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And now let us close the coffin, bid an everlasting farewell to that face, which we shall never see any more, and turn a moment to the train of affectionate mourners. Weep on. Grief is itself a medicine. It is nature opens the floodgates of the eyes, and gives the relief she wants. The heart is eased by the effusion of tears. But O, weep not as those that weep without hope. I would not have you to be ignorant, brethren, says the Apostle, concerning them which are asleep, that ye sorrow not, even as others which have no hope. For if we believe that Jesus died and rose again, even so also them that sleep in Jesus, will God bring with him. Let this event make a due impression upon you. It will wear off sufficiently soon, in the concerns of a busy world; but for your own sakes, let religious hope blend itself with your pious sorrow: hope, I mean, of a resurrection, and a happy immortality, both for your lost relative and for yourselves; that you may meet again in a better state and purified bodies, and be happier together than ever you were before; happy for ever and ever in the kingdom of Jesus Christ. And he said unto me, can these bones live? and I answered, 0 Lord God, thou knowest*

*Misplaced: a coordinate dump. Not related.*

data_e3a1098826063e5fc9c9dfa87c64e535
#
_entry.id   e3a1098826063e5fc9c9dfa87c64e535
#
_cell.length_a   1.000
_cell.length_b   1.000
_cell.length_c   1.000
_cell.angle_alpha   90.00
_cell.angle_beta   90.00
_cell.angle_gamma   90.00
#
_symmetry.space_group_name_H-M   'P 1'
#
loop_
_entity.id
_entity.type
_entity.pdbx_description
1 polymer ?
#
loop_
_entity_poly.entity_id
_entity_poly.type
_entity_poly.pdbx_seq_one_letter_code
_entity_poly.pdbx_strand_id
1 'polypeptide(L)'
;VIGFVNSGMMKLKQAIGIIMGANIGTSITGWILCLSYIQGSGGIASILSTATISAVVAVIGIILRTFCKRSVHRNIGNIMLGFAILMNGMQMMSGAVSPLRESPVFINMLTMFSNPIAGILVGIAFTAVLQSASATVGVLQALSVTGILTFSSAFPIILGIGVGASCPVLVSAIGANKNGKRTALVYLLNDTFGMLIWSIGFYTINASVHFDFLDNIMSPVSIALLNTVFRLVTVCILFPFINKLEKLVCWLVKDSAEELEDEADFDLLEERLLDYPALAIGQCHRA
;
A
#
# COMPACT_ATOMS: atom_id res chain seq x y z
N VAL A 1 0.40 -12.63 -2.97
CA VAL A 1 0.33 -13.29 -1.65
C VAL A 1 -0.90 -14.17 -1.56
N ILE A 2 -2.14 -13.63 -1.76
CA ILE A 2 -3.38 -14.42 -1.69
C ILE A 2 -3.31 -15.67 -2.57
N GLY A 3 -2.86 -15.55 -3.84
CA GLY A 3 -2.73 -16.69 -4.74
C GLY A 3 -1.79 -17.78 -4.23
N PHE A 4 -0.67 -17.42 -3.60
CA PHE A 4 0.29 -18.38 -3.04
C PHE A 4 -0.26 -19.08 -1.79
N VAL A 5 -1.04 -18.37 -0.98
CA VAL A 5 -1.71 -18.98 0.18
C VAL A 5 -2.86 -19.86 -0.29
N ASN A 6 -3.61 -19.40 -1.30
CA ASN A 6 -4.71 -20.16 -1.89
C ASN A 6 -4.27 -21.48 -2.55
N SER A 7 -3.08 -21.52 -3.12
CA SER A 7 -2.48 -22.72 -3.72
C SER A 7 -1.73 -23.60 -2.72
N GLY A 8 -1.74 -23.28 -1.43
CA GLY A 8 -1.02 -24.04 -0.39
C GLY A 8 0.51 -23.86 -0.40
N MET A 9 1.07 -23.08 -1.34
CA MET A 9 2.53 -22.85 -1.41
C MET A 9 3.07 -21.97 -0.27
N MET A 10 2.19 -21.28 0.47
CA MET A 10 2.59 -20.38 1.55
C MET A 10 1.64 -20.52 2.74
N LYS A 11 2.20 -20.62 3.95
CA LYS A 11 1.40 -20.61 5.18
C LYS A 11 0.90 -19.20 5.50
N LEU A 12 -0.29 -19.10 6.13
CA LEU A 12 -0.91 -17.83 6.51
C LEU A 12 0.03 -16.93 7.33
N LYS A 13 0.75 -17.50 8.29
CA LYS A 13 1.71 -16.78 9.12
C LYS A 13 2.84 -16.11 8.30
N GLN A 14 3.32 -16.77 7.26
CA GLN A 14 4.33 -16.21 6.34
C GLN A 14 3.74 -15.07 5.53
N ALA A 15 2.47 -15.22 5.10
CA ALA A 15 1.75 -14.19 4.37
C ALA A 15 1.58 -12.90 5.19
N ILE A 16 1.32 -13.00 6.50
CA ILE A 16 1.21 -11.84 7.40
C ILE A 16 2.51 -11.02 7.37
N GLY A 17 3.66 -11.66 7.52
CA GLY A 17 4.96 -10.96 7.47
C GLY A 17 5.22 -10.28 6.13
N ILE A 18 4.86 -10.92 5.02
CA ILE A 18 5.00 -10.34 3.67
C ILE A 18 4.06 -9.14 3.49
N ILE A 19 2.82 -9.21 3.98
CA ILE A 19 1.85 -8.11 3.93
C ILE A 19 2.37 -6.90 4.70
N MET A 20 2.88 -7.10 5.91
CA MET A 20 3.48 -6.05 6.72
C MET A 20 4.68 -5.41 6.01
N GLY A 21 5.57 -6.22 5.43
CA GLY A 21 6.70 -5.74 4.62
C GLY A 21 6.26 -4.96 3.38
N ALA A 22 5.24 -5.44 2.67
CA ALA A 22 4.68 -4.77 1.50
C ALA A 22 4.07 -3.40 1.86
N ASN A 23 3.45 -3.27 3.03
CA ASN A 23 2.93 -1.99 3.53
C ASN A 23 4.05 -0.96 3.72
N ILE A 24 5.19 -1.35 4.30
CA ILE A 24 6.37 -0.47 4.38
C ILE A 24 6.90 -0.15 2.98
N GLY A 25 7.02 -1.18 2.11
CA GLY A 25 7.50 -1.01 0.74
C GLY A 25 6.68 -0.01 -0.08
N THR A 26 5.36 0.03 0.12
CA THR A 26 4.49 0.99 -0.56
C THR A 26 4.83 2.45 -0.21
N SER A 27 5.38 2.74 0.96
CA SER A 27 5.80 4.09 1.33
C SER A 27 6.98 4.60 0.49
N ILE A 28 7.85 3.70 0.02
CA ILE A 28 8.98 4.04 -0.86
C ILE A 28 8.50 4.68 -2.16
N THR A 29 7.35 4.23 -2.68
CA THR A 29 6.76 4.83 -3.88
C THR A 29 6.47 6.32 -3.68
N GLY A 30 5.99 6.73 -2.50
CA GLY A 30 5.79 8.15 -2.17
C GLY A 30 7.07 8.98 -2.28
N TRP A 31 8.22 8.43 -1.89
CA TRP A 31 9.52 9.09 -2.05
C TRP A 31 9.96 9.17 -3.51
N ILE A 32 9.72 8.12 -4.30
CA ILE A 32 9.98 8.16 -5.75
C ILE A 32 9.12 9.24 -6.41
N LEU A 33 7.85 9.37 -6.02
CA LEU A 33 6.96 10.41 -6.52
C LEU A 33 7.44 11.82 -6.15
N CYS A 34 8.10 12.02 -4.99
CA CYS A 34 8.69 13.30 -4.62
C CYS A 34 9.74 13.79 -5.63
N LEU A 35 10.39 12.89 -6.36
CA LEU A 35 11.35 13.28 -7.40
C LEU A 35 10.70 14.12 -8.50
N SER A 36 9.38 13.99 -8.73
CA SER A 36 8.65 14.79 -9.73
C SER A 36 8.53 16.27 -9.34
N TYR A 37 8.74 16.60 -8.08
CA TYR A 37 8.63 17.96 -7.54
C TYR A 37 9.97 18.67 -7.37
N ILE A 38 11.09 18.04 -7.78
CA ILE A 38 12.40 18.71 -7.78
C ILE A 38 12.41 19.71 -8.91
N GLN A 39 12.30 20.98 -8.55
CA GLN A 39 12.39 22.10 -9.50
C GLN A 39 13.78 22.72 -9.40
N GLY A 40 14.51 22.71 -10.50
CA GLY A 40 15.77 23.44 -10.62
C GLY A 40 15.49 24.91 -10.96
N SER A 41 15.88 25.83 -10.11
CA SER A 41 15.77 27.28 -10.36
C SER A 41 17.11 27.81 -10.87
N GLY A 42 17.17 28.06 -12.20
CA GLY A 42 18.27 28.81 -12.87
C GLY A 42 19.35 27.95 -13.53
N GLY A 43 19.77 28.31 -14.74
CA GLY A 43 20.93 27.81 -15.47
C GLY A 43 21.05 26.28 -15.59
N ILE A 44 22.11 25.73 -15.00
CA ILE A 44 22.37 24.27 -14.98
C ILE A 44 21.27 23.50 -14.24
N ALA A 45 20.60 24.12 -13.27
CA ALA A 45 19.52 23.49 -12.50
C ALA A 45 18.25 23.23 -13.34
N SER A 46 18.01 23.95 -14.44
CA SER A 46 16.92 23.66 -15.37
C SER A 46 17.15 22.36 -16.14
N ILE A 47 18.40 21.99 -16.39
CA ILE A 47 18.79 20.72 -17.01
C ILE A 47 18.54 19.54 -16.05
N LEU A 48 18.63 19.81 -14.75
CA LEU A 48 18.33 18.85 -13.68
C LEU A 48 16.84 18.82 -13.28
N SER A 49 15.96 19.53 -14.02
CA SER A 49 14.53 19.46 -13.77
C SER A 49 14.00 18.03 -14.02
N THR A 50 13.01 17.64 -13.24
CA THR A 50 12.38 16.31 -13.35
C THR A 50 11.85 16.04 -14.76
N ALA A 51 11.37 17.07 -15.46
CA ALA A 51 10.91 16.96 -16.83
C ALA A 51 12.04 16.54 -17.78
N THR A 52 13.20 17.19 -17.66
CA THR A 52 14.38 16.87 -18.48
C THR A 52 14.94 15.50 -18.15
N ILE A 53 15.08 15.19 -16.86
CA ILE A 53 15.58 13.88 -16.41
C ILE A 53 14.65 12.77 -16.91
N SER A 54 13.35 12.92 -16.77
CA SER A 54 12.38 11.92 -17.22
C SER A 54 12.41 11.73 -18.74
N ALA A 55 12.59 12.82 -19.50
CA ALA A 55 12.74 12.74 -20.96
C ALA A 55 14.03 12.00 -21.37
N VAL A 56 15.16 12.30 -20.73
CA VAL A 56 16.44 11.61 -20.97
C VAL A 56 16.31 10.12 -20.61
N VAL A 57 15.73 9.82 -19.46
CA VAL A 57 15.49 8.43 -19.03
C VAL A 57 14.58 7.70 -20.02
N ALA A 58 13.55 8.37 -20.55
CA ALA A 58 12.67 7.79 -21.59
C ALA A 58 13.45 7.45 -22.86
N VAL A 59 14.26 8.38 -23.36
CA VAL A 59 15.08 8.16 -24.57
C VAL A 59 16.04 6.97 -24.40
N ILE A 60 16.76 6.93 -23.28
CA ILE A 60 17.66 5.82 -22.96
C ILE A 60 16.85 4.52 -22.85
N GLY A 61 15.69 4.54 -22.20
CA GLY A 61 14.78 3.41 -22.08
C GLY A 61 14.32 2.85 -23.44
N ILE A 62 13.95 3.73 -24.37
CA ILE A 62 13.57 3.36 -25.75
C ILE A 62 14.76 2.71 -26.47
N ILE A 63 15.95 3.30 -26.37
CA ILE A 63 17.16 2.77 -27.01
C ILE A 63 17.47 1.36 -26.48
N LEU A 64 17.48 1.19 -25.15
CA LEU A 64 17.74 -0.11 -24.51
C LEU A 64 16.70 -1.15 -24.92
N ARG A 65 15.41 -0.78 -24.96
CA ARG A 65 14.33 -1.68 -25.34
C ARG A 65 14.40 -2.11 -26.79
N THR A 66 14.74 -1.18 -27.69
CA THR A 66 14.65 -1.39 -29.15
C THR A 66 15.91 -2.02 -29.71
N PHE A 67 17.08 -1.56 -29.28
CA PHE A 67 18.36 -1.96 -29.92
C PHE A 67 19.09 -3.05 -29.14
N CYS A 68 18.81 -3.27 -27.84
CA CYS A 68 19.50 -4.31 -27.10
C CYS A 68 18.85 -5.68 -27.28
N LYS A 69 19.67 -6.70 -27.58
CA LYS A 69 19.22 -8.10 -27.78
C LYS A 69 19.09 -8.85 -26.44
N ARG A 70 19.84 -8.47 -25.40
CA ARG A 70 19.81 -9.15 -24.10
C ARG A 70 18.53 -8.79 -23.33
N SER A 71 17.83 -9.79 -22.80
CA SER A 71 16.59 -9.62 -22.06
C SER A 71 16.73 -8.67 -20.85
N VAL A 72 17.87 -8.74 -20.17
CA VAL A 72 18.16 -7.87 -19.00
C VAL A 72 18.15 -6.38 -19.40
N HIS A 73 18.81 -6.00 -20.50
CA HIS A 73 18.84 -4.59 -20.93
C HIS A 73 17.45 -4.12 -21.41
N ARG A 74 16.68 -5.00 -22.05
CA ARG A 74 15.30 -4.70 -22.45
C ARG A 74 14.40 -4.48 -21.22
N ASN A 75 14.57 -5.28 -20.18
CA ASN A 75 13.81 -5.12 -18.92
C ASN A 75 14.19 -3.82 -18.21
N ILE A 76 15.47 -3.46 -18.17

And now what remains? We have endeavoured to profit by the scene before us, by the lifeless corpse presented to our view, as anatomists dissect the dead for the benefit of the living. Pardon us, thou relique of what once was woman, pardon this liberty; but I need not ask it. Thy spirit, if it hover over these scenes, must approve and rejoice, that even when dead, thou art made to speak, and promote the happiness of thy kinsfolk and neighbours, by affording-them a striking lesson on their own mortality.

But the sand of the hour-glass flows swiftly away, Edition: current; Page: [333] and reminds us of our duty to attend thee to the repository of the dead, where thy mother earth has opened her arms to take thee to her bosom. Farewell, farewell for ever. Yes; we shall follow thee now with our feet, and soon we shall follow thee, borne like thee, on the feet of others. Many of us have had warnings already. One is deaf, another lame, a third nearly blind. The grey hairs, the wrinkles, the pale, emaciated, yellow cheeks, demonstrate, that death is pulling many of us down to his domain, to his dark realms in the caverns of the vaulted charnel-house. Yes; we shall all follow thee in a few years. Thou hast only set out on thy journey a little before us. Be it ours to be ready according to thy example, in life and death, whenever the hour appointed for setting out on our journey shall arrive.